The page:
Literally Leander discussion

Under a Painted Sky
This topic is about Under a Painted Sky
17 views
Book Discussions - 2018 > Final Thoughts - December

Comments Showing 1-7 of 7 (7 new)    post a comment »
dateDown arrow    newest »

Leander Public Library | 146 comments Mod
This month marks the end of our first year of book club, and the book we chose to feature was Under a Painted Sky by Stacey Lee. As always, there are going to be spoilers in this thread, so prepare yourselves!

This month, our discussion prompts were written by one of our staff members. Please don't feel as though you are required to answer them. We're offering them as starting points, but we'd love to see any of your opinions, observations, or any questions you might like to pose to your fellow members.

1. Samantha and Annamae disguise themselves as boys to escape west. Do you think this would have truly thrown people off their trail? Do you believe that they would’ve had another option?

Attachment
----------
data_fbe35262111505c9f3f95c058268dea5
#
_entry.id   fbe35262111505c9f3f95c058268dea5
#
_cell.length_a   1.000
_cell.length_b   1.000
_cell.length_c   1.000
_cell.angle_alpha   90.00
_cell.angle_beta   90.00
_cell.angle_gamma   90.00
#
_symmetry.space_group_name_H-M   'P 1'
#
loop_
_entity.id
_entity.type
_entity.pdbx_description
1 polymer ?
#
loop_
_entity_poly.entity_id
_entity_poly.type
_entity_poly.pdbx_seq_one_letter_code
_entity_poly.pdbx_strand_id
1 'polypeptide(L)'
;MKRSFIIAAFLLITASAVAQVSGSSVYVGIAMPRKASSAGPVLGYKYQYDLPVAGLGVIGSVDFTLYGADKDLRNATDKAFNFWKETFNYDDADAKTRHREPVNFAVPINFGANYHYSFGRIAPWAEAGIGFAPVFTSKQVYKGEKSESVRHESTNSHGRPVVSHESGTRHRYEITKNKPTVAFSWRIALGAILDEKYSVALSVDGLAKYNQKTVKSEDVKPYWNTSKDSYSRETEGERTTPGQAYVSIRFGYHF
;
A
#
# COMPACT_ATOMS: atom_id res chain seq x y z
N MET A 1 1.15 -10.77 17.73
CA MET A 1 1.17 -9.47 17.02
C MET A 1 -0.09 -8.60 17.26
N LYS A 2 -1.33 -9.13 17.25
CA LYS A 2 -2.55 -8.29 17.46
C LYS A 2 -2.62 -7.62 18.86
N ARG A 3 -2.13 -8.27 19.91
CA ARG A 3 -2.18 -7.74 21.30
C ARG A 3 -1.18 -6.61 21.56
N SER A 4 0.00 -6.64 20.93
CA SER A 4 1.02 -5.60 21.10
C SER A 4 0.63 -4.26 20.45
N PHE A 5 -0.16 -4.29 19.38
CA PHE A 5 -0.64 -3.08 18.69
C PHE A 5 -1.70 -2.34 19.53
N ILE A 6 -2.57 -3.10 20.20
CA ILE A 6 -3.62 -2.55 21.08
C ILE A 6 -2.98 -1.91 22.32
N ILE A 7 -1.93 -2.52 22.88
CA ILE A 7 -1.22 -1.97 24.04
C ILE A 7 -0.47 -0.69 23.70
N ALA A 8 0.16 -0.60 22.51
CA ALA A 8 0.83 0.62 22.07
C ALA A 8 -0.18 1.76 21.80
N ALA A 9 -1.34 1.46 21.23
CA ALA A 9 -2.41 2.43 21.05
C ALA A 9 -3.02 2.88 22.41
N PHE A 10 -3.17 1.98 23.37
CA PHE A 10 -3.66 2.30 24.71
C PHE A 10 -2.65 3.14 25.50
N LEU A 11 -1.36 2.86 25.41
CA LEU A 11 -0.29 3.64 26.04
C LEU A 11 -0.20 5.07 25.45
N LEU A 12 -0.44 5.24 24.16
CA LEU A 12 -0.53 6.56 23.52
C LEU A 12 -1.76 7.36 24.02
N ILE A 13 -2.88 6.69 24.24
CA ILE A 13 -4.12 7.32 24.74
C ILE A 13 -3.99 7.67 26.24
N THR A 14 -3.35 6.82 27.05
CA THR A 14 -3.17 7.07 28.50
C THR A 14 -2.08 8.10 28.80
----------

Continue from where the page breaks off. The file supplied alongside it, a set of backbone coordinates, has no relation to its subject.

2. Sam carries Lady Tin-Yin, her violin, everywhere. What do you think Lady Tin-Yin represents for Sam?

3. Why do you think this novel is called “Under the Painted Sky?” Would you have given it a different title?

4. Sam’s inner monologue often discusses her companions in terms of their traits as dictated by the Chinese Zodiac. Do you think that the descriptions of the characters matched the traits of their zodiac animal?

5. Do you think your zodiac traits describe your personality? Click here to check out your zodiac!

6. The Broken Hand Gang is not a very big part of the story, but they are referenced often. What kind of significance would you say they hold in the novel?

7. There is a focus on the meaning of family. Which families to do you see taking place in the novel? Is family just what you’re born with it, or can you make your own?

Under a Painted Sky is the first western we've ever featured for this book club (and we have to admit that it's a rare genre for young adult in the first place) so we're looking forward to hearing what you have to say!


Kristen | 141 comments I sort of mentioned this in the "first impressions" thread for this book, but western is not a genre I generally associated with people younger than 50. Earlier this year, though, I read a handful of young adult westerns and I really liked them. I adore historical fiction in general, so I'm not sure why I was so against the western subgenre.